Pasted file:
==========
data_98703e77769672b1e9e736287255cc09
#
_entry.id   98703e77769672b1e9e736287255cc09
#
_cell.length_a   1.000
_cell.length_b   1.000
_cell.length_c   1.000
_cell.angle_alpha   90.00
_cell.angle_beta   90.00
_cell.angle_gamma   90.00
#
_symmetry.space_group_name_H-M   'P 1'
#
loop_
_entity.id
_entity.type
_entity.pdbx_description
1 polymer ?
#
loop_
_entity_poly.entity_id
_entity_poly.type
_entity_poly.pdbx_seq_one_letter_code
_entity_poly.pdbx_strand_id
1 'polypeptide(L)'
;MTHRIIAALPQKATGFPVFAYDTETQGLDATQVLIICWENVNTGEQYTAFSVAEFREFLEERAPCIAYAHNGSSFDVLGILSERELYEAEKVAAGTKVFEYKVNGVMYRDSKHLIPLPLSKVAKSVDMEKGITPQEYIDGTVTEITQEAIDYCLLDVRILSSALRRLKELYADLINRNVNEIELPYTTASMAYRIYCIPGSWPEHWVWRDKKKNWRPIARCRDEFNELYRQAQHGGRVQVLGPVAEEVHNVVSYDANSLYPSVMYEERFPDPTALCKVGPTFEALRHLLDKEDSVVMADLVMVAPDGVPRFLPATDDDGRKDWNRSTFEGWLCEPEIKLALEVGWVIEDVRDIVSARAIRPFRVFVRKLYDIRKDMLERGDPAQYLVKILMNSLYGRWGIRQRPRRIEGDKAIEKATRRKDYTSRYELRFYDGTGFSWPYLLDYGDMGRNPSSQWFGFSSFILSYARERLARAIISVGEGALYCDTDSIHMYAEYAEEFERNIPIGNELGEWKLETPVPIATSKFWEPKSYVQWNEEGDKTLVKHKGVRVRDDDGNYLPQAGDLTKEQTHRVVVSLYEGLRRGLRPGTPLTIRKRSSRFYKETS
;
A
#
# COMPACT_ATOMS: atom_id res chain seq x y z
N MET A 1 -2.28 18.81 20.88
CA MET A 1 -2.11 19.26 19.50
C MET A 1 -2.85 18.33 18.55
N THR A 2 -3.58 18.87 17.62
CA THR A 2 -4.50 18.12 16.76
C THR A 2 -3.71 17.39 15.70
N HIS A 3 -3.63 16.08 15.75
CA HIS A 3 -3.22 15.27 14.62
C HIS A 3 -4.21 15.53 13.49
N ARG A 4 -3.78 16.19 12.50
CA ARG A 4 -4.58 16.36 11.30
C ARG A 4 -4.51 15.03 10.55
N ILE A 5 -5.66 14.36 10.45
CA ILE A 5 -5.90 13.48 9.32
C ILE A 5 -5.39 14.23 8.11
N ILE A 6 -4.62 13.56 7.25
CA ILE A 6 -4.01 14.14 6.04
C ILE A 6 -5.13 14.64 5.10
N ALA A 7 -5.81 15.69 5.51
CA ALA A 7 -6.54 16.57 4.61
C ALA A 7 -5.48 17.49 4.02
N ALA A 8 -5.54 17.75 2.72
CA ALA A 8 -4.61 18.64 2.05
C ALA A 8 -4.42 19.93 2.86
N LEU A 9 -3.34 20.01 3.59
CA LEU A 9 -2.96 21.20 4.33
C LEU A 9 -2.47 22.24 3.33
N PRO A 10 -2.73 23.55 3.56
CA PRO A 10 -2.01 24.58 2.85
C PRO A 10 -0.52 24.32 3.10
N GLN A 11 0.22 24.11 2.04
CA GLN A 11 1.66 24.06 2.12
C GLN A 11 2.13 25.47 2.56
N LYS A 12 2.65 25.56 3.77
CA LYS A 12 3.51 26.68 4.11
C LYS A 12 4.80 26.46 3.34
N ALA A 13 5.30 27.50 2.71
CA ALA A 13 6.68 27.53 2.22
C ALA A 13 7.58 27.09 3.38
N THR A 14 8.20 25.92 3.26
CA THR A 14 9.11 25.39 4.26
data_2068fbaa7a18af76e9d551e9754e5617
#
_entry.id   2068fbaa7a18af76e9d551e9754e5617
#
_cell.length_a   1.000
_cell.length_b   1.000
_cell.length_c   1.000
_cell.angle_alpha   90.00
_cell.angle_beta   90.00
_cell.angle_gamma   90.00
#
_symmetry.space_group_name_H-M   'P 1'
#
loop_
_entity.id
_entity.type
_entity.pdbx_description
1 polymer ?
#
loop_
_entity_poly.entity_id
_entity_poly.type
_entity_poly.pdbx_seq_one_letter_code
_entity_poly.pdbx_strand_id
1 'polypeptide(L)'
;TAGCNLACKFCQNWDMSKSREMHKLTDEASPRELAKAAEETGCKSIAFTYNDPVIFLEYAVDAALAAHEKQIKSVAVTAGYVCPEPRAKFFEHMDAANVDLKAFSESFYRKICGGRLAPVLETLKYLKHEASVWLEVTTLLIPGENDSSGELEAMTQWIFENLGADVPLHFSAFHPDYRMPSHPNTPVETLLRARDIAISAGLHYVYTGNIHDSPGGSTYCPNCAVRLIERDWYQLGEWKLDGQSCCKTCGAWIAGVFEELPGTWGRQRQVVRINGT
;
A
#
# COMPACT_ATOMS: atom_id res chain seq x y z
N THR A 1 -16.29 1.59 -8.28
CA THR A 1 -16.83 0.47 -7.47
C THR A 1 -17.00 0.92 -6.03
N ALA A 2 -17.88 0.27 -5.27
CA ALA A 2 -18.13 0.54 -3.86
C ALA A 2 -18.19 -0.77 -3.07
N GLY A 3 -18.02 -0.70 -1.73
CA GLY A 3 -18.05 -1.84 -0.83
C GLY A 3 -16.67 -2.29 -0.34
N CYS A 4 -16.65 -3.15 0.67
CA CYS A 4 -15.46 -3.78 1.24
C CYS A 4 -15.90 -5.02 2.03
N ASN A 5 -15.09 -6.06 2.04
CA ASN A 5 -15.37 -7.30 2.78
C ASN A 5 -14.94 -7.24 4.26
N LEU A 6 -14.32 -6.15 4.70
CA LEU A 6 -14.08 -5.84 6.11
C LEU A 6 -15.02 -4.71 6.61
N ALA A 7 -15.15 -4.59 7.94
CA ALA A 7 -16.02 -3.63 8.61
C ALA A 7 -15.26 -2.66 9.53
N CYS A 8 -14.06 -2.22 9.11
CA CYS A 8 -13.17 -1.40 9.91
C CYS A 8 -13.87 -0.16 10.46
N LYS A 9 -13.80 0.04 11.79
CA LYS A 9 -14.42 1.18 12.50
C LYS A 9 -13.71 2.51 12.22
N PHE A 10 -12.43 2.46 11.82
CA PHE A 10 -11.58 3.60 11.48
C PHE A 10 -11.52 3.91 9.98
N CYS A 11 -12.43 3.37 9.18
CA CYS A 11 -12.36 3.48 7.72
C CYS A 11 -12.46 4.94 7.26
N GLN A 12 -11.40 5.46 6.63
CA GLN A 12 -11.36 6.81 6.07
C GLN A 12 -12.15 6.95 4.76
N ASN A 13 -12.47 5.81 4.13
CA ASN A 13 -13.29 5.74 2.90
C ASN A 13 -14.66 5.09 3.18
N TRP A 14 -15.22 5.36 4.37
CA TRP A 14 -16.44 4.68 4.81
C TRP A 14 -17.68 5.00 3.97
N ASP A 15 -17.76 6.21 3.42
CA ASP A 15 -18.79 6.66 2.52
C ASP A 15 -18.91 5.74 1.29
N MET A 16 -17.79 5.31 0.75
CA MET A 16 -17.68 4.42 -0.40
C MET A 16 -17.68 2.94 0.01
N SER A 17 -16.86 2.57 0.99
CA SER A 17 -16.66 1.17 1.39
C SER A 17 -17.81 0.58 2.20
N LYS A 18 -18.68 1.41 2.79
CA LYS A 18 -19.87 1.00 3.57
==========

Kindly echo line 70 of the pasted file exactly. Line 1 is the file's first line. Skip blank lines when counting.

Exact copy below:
N THR A 14 8.20 25.92 3.26